Signet, 1997, ???? pages, C$??.?? mmpb, ISBN Various
Desperation, Stephen King: Signet, 1997, 547 pages, C$9.99 mmpb, ISBN 0-451-18846-2
The Regulators, Richard Bachman Signet, 1997, 489 pages, C$9.99 mmpb, ISBN 0-451-19101-3
Any way you look at it, Stephen King is an interesting author. Springing to national fame after two unusually successful movies adapted from his novels (Brian DePalma’s CARRIE and Stanley Kubrick’s THE SHINING), he has reigned over the bestseller lists for more than two decades. While lesser authors might have comfortably rested on their laurels, releasing formula novels every year or so, King is a genuine writer who’s not afraid to take risks. These risks don’t stop at what he write, but also extends at how they’re published. To promote Insomnia in 1994, he travelled through the United States on a motorcycle to do signing in independent bookstores. He agreed to publish The Green Mile in six small instalments, like the serial novels of yore. In 1996, he simultaneously released two novels: One under his name, and the other one as his pseudonymous alter-ego, Richard Bachman (also known as the author of Thinner and The Running Man, among others)
The experiment doesn’t stop at the simple simultaneous release of two books. Where it gets really interesting is that both novel share their cast of character, the name of the villain and even some common lines. Up to a certain point, one can argue that the events of both novel sport a common history.
Nevada, 1858: In the middle of nowhere, a small town has sprung up around a mine. The soil isn’t exactly stable, so the company hires Chinese personnel willing to work for almost nothing under horrific conditions. One day, while more than forty men are working underground, the mine caves in. Accident or totally intentional event? In any case, the mine is re-discovered more than a century later, as a blasting uncovers the mine shaft.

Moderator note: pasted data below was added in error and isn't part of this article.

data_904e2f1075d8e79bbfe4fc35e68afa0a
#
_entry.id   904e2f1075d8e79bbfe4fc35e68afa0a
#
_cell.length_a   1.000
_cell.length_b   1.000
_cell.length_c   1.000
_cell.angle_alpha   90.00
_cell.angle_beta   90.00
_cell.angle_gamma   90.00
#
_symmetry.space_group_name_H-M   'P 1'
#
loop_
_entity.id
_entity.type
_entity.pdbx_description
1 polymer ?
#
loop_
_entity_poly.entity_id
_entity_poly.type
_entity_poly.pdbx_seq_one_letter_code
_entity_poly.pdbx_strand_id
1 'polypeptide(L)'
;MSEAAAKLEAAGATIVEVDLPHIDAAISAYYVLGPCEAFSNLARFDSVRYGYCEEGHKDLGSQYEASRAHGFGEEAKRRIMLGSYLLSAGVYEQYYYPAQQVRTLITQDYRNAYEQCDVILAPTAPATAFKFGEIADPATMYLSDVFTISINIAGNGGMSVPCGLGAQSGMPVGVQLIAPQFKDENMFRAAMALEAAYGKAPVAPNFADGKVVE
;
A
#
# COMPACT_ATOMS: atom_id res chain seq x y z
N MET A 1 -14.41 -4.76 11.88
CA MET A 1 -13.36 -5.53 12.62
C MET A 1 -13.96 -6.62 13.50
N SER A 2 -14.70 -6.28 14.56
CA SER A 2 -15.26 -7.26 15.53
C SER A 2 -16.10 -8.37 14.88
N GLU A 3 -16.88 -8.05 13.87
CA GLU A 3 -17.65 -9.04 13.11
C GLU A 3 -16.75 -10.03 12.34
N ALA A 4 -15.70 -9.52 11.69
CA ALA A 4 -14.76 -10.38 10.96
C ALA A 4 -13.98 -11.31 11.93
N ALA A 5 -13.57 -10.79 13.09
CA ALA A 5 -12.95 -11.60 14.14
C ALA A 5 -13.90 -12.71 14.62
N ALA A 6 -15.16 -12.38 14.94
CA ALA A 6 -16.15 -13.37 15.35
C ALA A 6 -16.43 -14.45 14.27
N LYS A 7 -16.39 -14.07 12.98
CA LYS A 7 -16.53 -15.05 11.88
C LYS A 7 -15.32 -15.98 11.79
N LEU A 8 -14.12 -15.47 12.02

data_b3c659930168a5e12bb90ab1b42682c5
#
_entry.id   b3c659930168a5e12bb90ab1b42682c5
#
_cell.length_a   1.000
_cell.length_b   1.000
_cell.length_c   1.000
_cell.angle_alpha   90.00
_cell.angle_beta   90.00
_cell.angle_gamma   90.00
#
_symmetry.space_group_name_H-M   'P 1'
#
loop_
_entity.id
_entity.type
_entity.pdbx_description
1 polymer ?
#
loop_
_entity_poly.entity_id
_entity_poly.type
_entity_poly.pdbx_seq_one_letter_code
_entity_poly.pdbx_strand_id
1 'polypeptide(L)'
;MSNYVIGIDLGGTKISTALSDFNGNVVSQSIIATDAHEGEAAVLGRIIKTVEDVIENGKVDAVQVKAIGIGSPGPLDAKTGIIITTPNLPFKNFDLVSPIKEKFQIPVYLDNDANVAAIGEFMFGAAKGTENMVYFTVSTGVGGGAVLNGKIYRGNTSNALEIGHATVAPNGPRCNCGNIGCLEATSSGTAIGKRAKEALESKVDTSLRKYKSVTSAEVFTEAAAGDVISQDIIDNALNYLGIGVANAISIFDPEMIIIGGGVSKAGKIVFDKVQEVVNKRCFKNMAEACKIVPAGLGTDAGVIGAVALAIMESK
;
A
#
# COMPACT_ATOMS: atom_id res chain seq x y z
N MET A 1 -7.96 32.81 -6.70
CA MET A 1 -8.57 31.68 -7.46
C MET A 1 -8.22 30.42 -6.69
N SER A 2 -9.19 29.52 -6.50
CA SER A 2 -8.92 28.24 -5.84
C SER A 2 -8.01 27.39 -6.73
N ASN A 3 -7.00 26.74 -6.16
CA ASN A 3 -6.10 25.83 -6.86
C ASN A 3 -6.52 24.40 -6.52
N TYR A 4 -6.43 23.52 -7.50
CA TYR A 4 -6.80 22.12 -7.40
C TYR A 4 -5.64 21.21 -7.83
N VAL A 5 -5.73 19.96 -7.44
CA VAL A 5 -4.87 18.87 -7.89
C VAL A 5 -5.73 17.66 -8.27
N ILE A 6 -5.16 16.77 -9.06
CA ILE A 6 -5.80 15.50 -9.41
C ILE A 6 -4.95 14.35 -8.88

Here, the stories part ways.
In Stephen King’s Desperation, the action stays in the small mining town of Desperation, Nevada. During the first hundred pages of the novel, various visitors are brought together in the town’s jail by a crazy policeman. Few remain alive in the town, and who knows if the policeman has anything to do with this? For that matter, even the few surviving citizen of Desperation seem ready to swear that the policeman isn’t his usual self…
In Richard Bachman’s The Regulators, the action stays in Wentworth, Ohio. More particularly, in the suburban picture- perfect Poplar Street. It’s a superb summer afternoon until a paperboy is killed by a shotgun blast fired from a futuristic red van. Before long, half the street’s residents are dead and the other half are waiting for the next devastating attack. It doesn’t help that Poplar Street isn’t in Wentworth any more…
You can read one or both novels in any order; neither is sequel or sideshow. There are, however, interesting bonuses to be gained from doing what this reviewer did and reading both concurrently, fifty or a hundred pages at a time in both: backstories are fleshed out in one novel but not in another, subtle personality changes take more significance, background details seem more pertinent. The fate of characters isn’t identical, of course. Some survive to both, die in one or die twice.